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  • By DA Knight
    Aug 1, 2013
    Jane Eyre in the 24½th Century! Jane Eyre retold in a future of fleeting relationships, cloning, and bioterror. Jane_E is Erin’s debut novel. Erin revisits Charlotte Bronte’s classic Jane Eyre. She resets the 19th C romance in the 30th C. Resurrecting this dark classic produces a challenging tale. Erin reprises Bronte’s concerns about morality, spirituality, and religion. She incorporates these faith-based elements in an unobtrusive way. Jane_E essentially is the story of Jane’s spiritual awakening. Her misery is a result of being a clone. She is kidnapped and sold into slavery. Alone with no family, tribe, or an alternative group to claim her, she struggles to find love in a cold, cruel world. Erin is a good writer. She clearly knows how to manage characters and the English language. She avoids too many stream of consciousness paragraphs on one page. My ranking takes the target audience into account. If the Gentle Reader loved Jane Eyre in school, I think she will enjoy... More > Jane_E. Jane is not Duck Dodgers in the 24½th Century. The story could be told in a contemporary setting. Considering the state of current cloning technology, an unscrupulous project to build an army of clones may already be underway. Formatting made the text difficult to read. For example, the chapters are numbered and begin on either left or right pages. This has the effect of making the book feel like one long continuous manuscript. The book also offers study questions. Faith-Based: Erin’s concerns are with the products of conception – the babies and the clones – not with the money, power or opportunities gained by the one who controls the baby’s circumstances as a living human being after conception. Erin’s approach is passive, and I doubt most readers would be offended. Jane is a young woman forced into a series of exploitative situations. Her soul finds fertile ground in suffering and she grows spiritually as she struggles to find an uplifting response and develops Christian values. Recommendation: If you are a fan of the Bronte sisters, or Gothic romance, I recommend the book. About the author: Erin McCole-Cupp is a member of the Catholic Writers Guild. She blogs at Will Write for Tomato Pie. Follow her on Twitter @ErinMCOP. Review: This is a review of a first-edition softcover I purchased the book at the Catholic Writers Conference in 2012. D. A. Knight Author Cretaceous Clay and the Black Dwarf< Less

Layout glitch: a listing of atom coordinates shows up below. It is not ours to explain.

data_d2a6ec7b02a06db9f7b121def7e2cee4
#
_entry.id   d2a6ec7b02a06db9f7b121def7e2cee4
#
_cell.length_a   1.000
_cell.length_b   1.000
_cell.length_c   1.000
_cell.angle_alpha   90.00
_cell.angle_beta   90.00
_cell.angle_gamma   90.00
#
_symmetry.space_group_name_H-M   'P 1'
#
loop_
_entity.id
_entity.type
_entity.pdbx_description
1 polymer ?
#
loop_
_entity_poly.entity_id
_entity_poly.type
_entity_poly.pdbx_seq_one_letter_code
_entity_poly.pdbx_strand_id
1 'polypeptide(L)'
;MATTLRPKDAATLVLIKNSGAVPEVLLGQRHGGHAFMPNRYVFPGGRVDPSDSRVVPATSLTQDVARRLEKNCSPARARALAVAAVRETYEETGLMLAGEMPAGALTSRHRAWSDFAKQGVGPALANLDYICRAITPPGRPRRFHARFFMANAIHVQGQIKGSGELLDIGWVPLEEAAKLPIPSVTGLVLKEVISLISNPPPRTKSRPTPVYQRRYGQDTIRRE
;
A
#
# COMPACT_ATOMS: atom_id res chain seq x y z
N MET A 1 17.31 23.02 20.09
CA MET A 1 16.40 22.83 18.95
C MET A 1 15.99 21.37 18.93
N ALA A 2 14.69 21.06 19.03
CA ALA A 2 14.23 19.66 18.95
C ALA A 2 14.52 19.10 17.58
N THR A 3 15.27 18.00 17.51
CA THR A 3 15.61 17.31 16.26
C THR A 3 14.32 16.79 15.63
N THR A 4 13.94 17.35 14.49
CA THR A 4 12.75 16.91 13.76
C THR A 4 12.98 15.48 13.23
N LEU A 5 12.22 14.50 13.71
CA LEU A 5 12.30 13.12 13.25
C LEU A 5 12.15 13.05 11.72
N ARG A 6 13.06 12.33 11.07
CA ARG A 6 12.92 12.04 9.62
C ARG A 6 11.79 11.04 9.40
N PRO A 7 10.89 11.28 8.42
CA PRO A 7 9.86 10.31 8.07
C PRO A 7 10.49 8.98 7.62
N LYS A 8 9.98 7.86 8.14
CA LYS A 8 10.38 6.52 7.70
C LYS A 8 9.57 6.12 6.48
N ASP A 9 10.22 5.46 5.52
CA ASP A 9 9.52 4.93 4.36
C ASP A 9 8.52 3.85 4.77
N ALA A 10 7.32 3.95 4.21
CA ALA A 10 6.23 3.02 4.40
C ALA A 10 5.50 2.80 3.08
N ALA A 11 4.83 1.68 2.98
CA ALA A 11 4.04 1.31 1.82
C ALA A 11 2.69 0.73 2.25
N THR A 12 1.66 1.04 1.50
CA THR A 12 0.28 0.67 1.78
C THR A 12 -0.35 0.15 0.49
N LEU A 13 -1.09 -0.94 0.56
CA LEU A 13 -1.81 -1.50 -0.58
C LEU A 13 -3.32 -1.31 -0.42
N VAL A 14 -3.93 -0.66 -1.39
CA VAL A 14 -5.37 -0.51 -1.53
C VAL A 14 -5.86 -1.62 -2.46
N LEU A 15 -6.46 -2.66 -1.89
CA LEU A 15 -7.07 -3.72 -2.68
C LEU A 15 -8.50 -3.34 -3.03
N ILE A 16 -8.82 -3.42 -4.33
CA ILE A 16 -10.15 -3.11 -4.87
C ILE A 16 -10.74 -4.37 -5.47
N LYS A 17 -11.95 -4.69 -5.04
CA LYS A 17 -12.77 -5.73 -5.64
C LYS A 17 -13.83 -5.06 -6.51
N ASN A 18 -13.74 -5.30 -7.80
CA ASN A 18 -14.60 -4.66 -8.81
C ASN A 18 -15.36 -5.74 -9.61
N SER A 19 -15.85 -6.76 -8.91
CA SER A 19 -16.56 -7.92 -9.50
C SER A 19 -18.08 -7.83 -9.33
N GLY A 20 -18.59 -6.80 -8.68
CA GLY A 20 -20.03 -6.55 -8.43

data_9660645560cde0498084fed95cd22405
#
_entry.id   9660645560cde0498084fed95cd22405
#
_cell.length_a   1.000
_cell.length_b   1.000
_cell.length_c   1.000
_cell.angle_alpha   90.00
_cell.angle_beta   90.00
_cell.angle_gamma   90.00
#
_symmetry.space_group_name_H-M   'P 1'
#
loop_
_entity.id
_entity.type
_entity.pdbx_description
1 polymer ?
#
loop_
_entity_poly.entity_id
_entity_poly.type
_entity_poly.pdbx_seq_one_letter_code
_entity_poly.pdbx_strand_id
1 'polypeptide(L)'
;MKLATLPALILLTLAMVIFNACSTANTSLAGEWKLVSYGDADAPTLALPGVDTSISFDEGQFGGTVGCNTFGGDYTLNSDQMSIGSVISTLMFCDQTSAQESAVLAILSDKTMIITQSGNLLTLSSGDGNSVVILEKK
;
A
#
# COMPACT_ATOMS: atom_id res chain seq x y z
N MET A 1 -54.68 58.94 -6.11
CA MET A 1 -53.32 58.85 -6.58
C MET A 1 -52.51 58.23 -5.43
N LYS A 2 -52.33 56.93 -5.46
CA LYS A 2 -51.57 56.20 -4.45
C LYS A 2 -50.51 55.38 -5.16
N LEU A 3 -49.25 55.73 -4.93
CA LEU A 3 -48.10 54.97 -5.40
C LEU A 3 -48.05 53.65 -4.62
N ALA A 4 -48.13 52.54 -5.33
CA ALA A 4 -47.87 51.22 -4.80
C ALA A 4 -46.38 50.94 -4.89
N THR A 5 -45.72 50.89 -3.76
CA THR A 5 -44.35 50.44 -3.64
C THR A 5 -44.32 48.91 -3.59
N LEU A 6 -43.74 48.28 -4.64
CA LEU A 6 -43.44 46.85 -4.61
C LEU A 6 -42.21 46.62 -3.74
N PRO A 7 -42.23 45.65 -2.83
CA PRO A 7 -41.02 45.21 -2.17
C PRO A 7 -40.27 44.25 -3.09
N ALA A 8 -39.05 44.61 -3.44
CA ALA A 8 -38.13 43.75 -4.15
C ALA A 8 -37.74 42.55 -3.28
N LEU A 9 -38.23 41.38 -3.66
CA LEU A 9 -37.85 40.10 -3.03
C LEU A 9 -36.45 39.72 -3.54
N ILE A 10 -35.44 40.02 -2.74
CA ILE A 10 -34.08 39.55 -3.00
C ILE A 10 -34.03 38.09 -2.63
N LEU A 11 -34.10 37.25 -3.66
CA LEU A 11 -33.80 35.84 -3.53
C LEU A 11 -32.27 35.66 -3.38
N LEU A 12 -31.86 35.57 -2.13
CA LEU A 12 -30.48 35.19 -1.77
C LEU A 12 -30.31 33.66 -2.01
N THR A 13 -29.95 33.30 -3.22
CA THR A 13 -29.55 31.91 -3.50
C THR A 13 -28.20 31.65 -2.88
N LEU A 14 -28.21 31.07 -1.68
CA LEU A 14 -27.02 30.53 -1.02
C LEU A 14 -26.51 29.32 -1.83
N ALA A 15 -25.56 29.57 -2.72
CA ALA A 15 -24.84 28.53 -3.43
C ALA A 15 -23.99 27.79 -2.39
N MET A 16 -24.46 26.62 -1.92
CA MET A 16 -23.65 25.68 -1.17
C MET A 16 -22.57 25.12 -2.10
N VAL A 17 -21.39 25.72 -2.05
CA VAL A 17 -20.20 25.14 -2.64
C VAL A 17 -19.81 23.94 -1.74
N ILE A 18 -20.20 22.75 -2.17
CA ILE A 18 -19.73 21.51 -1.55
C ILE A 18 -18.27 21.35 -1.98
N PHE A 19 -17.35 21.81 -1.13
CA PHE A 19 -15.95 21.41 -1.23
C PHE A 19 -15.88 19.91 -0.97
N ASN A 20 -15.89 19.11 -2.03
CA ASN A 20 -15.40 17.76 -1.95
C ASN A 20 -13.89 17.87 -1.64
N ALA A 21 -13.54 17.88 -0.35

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Product Details

Broken Wheel Books and Media
February 9, 2007
Perfect-bound Paperback
Interior Ink
Black & white
1.41 lbs.
Dimensions (inches)
6 wide x 9 tall
Product ID
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